That Brown Vest

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Posted by peskypippi | Posted in Adolescence, Advice, Attitude, Childrearing, Cleaning, Clothes, Communication, Confidence, Connections, Conversations, Daughters, Encouragement, Memories, Mother, Motherhood, Mothering, Parenting | Posted on 27-03-2017

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Every few years I get the urge to go through my closet and get rid of stuff. You can read about the last time I made such a purge here. Here is how I decreased the surplus population of my clothes. My goal is always to get rid of:

1. The ugly stuff.
2. The stuff that will never ever fit again.
3. The stuff that makes me feel uncomfortable, unconfident, and ugly.

I have had surprisingly a lot of stuff in each of these categories.

I filled three giant trash bags with jeans that are too tight, ruffled blouses that are hideous, pleated slacks that look shiny, and that sort of thing. All kinds of ugly.

I proudly announced to my daughter my feat: I got rid of all my ugly clothes!

What about that brown vest? She asked.

That. Brown. Vest?

Oh that. I guess I didn’t get rid of ALL my ugly clothes. That brown vest might be ugly, but it makes me happy, warm, and comfortable. In fact, I wore it on my last zoo outing with my youngest.

I think you look pretty in that ugly, brown vest, she said.

Well then, it’s a keeper!

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Danger: Parenting Ahead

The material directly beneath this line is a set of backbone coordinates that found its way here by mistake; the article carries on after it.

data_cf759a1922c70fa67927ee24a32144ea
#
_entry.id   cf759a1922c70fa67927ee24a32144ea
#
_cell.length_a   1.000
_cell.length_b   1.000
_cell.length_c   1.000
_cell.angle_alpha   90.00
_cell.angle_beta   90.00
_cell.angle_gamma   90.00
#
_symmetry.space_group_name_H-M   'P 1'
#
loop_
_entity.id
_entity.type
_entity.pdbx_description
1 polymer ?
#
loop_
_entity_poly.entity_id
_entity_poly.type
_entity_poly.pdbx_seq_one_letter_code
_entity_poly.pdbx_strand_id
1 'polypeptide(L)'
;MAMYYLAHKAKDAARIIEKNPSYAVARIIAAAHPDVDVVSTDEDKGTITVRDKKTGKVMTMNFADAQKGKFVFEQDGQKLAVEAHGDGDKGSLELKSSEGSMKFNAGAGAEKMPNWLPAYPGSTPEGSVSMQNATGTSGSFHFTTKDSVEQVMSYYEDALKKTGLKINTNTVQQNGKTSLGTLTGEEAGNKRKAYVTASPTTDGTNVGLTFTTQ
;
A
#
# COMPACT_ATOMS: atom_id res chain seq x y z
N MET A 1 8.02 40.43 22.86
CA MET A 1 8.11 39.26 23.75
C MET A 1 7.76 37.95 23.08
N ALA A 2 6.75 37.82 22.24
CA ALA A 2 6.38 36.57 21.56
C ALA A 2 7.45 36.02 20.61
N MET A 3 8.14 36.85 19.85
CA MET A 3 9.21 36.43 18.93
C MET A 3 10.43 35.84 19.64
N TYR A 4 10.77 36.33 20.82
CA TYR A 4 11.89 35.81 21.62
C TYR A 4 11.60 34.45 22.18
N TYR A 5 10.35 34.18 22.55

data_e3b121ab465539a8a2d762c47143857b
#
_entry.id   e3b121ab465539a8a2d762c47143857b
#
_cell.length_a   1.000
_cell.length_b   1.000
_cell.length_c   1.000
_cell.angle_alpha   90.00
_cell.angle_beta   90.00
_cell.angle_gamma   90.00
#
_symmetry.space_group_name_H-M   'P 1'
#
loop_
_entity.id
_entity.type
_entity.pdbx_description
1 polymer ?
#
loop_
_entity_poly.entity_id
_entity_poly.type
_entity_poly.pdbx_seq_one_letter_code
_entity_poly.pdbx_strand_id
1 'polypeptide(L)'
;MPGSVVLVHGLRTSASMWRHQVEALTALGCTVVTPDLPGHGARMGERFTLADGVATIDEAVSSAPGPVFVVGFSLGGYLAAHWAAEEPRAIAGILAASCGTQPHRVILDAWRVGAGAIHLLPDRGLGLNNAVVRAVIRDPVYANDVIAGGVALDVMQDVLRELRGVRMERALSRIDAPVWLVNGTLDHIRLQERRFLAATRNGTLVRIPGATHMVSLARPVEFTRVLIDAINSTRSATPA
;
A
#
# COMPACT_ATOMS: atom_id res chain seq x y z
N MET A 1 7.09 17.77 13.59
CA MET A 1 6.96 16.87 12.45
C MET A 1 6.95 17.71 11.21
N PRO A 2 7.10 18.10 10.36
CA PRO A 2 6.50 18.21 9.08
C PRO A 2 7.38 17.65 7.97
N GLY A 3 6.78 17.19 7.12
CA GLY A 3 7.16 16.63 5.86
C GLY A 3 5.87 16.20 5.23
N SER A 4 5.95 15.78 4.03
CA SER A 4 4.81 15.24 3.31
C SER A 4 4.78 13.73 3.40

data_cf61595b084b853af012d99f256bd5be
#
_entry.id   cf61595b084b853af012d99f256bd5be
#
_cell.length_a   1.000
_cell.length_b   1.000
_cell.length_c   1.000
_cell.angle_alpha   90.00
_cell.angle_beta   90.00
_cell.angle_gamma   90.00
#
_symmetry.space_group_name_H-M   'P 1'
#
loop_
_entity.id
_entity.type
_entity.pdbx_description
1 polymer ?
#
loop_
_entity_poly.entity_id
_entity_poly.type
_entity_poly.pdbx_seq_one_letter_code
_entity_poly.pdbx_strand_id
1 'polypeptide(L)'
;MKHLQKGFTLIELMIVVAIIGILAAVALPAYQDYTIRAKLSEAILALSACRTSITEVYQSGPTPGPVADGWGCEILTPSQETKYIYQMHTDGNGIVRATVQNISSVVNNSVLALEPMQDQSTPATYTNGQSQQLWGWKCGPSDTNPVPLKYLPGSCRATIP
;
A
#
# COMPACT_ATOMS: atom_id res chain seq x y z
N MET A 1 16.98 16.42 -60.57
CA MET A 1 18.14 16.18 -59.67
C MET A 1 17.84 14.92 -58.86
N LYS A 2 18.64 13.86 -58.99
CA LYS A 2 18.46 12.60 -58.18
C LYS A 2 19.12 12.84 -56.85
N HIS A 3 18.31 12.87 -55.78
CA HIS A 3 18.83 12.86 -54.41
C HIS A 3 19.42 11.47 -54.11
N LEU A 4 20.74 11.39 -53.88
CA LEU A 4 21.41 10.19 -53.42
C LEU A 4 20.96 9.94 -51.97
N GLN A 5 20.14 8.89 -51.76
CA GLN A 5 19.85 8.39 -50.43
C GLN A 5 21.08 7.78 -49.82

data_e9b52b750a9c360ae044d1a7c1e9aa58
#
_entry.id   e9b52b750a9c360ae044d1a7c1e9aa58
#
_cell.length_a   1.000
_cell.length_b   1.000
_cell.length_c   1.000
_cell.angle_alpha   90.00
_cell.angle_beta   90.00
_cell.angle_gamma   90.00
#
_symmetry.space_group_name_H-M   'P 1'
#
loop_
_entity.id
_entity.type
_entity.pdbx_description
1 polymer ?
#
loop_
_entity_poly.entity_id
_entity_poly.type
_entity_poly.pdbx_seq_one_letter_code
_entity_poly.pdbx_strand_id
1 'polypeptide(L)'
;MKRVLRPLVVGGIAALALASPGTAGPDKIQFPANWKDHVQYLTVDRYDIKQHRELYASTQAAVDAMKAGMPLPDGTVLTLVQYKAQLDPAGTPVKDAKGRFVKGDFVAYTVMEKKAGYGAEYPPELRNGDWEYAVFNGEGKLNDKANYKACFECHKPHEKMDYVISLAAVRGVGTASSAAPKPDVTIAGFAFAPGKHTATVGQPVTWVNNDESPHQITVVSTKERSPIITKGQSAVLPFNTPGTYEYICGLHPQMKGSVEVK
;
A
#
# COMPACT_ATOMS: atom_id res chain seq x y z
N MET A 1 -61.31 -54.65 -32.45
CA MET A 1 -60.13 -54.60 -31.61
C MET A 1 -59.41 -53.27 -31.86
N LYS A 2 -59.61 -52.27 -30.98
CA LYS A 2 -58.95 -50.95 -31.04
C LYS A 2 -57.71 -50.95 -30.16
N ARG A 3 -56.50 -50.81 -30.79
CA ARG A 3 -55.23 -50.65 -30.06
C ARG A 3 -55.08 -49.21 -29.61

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Posted by peskypippi | Posted in Family, Life Lessons, Mothering, Mothers and Daughters, Nature, Parenting, Photography, Travel | Posted on 07-08-2012

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Sometimes as a parent, you need to truly parent. And use your best judgement and foresight.

Even if it means that you will piss off your daughter.

One day, on a family hike in a scenic area near Mount St. Helen’s my nine-year-old daughter wanted to lead the way down the dangerous trail, as my family proceeded in single file.

The “danger” signs did not lie.

In fact, they made me second-guess myself. Was this hike indeed a good choice? Or would we have been better off taking pictures of wildflowers in the open field? Where it was flat and safe.

We proceeded. As a family unit.

We carefully stepped and navigated, while I barked out orders like I had Tourette’s syndrome: “Step carefully!” “Hold my hand!” “Slow down!” “Stay BEHIND me!”

My daughter started off the hike in a foul mood, because she didn’t get her way.

The rapids were below us. Way below. Crashing against volcanic rock. The path was skinny, with gravel causing your foot to slip. The path made sharp descents, forcing us to side step and grip onto the person’s hand behind you.

At the halfway mark, we paused and took in the views. My daughter was grinning. Happy again. We all were. The views were amazing. We were a unit, embarking on this adventure together.  The experience was full of lessons. Seven, in fact:

  1. Parents know things.
  2. Kids don’t always know everything, even if they think they do.
  3. Nature is beautiful.
  4. Families work best when they work as a team.
  5. Parents need to parent.
  6. Parents make mistakes.
  7. Hard things are worth doing.

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